Skip on over to the Firenze Santa Maria Novella Station, jump on a "freccia" high speed train and in just about 30 minutes, you'll find yourself in Bologna for a lovely day trip. The capital of the Emilia-Romagna region, Bologna is a delightful surprise to visitors like ourselves, who often put the city on the back burner of places to go to in Italy.
Originally founded around 1000 BC by the Etruscans, the city flourished as a center of trade and industry that has spanned numerous civilizations. Today, Bologna has an air of a elegance and grandeur thanks to gorgeous architecture that dates back to its Medieval heyday.
With just about 8 hours to spend in Bologna, we started out by visiting the city's main square, Piazza Maggiore, which was built in the 15th century and flanked by great structures such as the Basilica of San Petronio (dedicated to Bologna's patron saint). The basilica is today the world's 15th largest church, and the largest one made entirely out of brick. At one point in it's construction, plans were modified to make the basilica even bigger than St. Peter's in Rome, but the idea was quickly stamped out by the sitting pope, citing jealousy (ok, maybe not entirely historically accurate, but still).
Just a few steps away from the piazza is the Anatomical Theatre of the Archiginnasio, a historic classroom for anatomy lessons at the University of Bologna (the first and oldest university in the world). The hallways at the university - as well as it's library - are quite impressive and regal, fit for the university's famed alumni such as Petrarch, Dante, Marconi, and many, many more. After gawking at beautiful architecture and rare books, lunch time calls.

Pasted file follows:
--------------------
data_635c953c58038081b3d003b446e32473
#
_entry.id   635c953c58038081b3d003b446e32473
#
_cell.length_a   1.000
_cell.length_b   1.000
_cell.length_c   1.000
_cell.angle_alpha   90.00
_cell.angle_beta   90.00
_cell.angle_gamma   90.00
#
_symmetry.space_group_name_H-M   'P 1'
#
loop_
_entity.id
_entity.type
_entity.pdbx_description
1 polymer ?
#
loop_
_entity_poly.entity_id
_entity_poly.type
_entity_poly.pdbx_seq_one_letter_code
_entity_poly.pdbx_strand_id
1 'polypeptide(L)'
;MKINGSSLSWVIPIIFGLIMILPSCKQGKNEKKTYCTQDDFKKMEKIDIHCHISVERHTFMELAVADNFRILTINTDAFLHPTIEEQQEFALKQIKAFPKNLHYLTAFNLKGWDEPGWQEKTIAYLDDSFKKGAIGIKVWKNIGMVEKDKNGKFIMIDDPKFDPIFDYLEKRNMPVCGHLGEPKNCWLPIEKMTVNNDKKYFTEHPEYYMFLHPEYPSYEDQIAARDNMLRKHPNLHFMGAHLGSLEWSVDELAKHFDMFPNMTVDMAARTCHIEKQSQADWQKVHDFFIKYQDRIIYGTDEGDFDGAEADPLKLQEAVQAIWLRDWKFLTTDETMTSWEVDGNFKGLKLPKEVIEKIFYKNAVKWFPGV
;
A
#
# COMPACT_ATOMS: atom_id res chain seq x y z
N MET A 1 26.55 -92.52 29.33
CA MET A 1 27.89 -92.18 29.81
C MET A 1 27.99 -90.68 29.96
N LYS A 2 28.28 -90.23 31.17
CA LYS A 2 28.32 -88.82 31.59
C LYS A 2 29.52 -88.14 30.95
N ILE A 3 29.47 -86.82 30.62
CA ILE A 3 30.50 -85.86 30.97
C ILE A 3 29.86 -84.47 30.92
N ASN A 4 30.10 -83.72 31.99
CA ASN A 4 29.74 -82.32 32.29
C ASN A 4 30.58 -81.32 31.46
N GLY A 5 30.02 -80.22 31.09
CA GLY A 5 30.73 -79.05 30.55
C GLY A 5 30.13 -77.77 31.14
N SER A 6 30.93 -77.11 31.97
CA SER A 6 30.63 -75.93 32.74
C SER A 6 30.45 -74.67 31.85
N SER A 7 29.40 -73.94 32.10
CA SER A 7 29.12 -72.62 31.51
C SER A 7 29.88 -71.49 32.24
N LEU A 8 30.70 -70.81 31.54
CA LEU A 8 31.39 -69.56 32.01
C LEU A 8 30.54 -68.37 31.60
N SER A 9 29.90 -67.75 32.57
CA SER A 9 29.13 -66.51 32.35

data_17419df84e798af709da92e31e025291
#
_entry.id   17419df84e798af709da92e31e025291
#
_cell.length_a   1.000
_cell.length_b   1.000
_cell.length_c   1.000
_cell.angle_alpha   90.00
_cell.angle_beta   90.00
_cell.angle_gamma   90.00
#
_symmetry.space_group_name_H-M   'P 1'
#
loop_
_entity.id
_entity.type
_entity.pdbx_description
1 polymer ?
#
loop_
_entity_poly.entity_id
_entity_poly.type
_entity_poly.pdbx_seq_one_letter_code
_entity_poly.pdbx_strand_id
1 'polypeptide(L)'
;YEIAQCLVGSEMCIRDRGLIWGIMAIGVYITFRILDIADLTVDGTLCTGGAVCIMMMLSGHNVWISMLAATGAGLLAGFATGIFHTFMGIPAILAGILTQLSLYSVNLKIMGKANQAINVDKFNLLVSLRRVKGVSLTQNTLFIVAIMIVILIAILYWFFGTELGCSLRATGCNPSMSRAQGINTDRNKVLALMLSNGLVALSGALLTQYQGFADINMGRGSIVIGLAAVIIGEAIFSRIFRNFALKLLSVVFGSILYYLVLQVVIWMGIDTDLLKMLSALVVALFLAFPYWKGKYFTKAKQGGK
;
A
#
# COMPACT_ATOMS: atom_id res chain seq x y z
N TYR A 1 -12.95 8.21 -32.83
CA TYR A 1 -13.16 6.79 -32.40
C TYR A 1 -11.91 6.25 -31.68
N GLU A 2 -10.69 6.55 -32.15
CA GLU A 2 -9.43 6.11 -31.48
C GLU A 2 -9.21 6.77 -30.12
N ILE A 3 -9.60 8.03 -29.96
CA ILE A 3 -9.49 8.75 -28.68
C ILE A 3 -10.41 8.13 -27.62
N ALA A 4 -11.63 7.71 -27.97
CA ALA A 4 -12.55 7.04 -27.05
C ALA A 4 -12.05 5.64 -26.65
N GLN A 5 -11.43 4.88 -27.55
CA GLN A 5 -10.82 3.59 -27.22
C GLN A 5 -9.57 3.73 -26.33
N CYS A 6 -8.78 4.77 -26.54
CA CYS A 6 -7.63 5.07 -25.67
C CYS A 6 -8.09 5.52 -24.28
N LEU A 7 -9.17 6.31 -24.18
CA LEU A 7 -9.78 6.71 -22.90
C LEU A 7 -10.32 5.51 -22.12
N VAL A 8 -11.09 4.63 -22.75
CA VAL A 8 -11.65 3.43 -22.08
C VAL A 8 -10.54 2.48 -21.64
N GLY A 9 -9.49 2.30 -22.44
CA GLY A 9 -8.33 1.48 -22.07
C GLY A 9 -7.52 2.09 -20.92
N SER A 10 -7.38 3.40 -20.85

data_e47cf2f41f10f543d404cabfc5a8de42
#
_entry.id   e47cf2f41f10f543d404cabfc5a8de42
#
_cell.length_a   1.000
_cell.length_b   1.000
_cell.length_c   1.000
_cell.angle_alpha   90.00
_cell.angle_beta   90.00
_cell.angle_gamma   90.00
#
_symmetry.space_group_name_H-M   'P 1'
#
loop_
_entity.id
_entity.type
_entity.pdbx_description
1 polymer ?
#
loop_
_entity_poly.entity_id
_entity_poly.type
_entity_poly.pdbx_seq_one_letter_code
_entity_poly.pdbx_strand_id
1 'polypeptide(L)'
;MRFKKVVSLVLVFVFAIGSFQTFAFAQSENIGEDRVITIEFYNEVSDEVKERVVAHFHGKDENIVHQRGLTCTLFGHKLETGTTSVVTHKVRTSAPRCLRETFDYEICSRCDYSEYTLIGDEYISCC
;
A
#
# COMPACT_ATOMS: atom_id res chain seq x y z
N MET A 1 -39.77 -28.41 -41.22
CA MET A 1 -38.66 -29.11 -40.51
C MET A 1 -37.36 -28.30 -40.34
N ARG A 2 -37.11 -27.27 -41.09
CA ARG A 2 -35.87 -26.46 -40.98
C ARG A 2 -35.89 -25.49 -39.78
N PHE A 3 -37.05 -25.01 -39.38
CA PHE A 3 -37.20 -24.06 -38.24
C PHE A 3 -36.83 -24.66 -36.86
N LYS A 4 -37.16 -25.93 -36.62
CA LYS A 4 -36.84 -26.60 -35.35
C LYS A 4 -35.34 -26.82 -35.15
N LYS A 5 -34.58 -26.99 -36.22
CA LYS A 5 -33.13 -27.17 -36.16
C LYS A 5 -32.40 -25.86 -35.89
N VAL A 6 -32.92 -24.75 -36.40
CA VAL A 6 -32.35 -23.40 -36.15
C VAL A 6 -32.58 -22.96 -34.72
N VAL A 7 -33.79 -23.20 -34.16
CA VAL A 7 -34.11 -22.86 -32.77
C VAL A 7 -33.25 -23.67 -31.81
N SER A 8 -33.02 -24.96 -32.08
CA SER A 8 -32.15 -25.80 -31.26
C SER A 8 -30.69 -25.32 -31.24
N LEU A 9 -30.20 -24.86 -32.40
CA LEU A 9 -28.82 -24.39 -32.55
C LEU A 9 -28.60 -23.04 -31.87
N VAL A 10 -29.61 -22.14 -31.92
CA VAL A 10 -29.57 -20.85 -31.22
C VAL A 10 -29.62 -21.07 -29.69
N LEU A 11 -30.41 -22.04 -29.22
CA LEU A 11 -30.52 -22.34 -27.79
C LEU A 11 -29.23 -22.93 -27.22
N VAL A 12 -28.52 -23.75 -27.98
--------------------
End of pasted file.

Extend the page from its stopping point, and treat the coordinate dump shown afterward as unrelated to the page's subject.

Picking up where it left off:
And Bologna isn't known as "the fat one" for no reason. It's not surprise that foodie options abound in the city which exports its mortadella, salamis, ragù (what else? bolognese sauce), parmesan cheese, tortellinis and Sangiovese wine all over the world. We explore the streets of the Quadrilatero quarter to find a tiny enoteca and finish off lunch with a "torta di riso," a local creamy cake made with rice and liqueur (recipe here). We then explore the area's gorgeous winding streets, which are filled with local grocers, gastronomias serving handmade pastas and plates of cold cuts, as well as bakeries, centuries-old trattorias, and adorable boutiques.
Still feeling guilty about the inhumane amounts of calories we consumed over lunch, we opt to burn some calories by climbing one of the many towers built by leading Bolognese families in the Medieval times to show off their wealth. Bologna's most famous - the Asinelli tower - is 97 meters high, with tiny little wooden steps leading you to the top, where - after breaking out into a little bit of a sweat - you can gawk at the beauty of the city.
Lightly strolling back towards the main station on via della in the late afternoon, we opt for Via Della Indipendenza and its gorgeous arcades, which is energized by hoards of young people from all over Italy studying at the universities, as well as street artists (good ones, for a change), and great shops to peek into.
A quick taste of Bologna wasn't enough. We were back in Florence for dinner, but will definitely go back and try to spend more time in this charming city, only 30 minutes from Florence, but a world away from a cultural standpoint.